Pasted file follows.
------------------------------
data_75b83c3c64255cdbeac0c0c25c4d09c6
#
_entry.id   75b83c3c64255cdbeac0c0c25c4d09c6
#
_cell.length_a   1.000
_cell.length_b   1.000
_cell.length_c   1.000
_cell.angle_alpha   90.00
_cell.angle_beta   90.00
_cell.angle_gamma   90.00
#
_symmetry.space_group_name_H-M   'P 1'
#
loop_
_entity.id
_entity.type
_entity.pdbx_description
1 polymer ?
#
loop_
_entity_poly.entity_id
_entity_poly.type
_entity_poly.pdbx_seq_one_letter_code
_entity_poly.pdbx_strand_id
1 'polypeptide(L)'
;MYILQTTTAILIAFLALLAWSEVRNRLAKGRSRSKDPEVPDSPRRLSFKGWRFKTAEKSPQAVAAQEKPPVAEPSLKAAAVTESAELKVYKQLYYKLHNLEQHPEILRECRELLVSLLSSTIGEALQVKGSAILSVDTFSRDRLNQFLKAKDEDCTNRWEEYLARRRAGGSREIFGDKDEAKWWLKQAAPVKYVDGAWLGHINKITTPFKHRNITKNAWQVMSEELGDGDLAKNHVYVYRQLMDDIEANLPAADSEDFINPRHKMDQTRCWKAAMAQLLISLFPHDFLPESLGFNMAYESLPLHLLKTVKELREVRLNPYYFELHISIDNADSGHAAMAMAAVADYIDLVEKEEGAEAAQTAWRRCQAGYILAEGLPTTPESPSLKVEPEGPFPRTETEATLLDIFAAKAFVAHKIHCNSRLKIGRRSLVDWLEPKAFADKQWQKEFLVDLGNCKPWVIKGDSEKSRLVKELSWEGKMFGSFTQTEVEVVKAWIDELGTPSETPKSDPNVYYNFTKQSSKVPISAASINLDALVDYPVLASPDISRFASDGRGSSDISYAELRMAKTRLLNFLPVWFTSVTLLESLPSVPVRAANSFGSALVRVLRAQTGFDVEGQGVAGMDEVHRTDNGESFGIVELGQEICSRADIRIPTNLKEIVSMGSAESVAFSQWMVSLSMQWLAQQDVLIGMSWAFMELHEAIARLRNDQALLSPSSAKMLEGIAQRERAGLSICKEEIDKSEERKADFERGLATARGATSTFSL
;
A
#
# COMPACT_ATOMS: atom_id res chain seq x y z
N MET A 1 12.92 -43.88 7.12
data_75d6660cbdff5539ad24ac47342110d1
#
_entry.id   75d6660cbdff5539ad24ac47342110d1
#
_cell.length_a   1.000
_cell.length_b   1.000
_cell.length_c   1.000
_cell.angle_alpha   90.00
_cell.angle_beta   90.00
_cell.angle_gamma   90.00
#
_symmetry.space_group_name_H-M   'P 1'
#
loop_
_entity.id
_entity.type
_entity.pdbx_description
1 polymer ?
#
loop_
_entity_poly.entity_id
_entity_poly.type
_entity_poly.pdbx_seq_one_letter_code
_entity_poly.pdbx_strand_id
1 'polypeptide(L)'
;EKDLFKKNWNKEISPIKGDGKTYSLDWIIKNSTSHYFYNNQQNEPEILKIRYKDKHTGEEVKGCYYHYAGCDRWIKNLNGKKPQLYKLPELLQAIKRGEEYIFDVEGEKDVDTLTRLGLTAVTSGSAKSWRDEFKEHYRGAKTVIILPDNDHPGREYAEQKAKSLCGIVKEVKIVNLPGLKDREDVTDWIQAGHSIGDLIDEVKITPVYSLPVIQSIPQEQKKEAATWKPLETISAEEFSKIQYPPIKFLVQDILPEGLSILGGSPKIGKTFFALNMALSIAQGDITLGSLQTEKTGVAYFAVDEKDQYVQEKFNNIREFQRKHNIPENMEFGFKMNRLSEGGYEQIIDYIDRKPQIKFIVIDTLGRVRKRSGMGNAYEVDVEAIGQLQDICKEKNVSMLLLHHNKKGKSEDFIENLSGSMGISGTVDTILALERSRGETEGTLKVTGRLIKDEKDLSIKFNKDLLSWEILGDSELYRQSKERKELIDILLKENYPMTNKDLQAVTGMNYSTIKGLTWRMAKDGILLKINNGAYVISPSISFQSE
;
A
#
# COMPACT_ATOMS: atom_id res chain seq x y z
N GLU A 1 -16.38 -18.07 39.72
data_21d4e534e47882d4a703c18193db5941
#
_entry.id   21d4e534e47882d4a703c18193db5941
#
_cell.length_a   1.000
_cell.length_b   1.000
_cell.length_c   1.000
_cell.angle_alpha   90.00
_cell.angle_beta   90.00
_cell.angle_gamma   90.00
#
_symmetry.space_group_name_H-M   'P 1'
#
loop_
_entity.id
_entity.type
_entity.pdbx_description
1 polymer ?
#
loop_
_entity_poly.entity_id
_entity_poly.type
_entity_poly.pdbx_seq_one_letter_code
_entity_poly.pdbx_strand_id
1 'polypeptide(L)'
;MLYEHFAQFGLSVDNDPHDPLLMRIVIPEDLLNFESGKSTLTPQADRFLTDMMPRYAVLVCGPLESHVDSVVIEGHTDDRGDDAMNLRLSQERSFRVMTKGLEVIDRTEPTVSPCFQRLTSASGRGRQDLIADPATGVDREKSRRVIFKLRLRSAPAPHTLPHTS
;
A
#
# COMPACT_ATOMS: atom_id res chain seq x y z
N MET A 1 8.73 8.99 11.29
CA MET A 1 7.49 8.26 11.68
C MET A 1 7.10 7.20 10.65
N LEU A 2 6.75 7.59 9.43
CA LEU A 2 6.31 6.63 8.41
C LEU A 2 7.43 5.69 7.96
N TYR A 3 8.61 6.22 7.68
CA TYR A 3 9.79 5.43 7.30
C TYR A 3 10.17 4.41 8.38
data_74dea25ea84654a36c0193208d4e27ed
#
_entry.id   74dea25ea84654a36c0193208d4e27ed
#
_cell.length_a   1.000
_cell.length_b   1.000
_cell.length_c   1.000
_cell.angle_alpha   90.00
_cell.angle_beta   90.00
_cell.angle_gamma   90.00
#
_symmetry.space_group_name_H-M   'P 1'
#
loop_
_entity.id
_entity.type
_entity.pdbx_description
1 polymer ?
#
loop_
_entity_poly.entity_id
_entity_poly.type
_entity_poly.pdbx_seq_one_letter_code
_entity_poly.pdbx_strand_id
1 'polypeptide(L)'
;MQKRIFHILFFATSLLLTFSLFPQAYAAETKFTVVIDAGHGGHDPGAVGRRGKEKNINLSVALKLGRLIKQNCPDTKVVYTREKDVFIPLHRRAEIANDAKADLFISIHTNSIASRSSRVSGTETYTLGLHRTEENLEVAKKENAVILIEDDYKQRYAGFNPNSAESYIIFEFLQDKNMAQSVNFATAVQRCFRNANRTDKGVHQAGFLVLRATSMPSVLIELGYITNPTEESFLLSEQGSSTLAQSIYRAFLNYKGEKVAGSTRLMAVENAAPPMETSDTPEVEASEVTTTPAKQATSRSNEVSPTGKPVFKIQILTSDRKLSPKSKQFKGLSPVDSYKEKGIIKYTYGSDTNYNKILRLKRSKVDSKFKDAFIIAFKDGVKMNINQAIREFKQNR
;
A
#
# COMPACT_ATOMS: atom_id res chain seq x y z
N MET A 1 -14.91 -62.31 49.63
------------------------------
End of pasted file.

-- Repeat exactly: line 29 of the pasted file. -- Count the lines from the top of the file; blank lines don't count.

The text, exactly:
#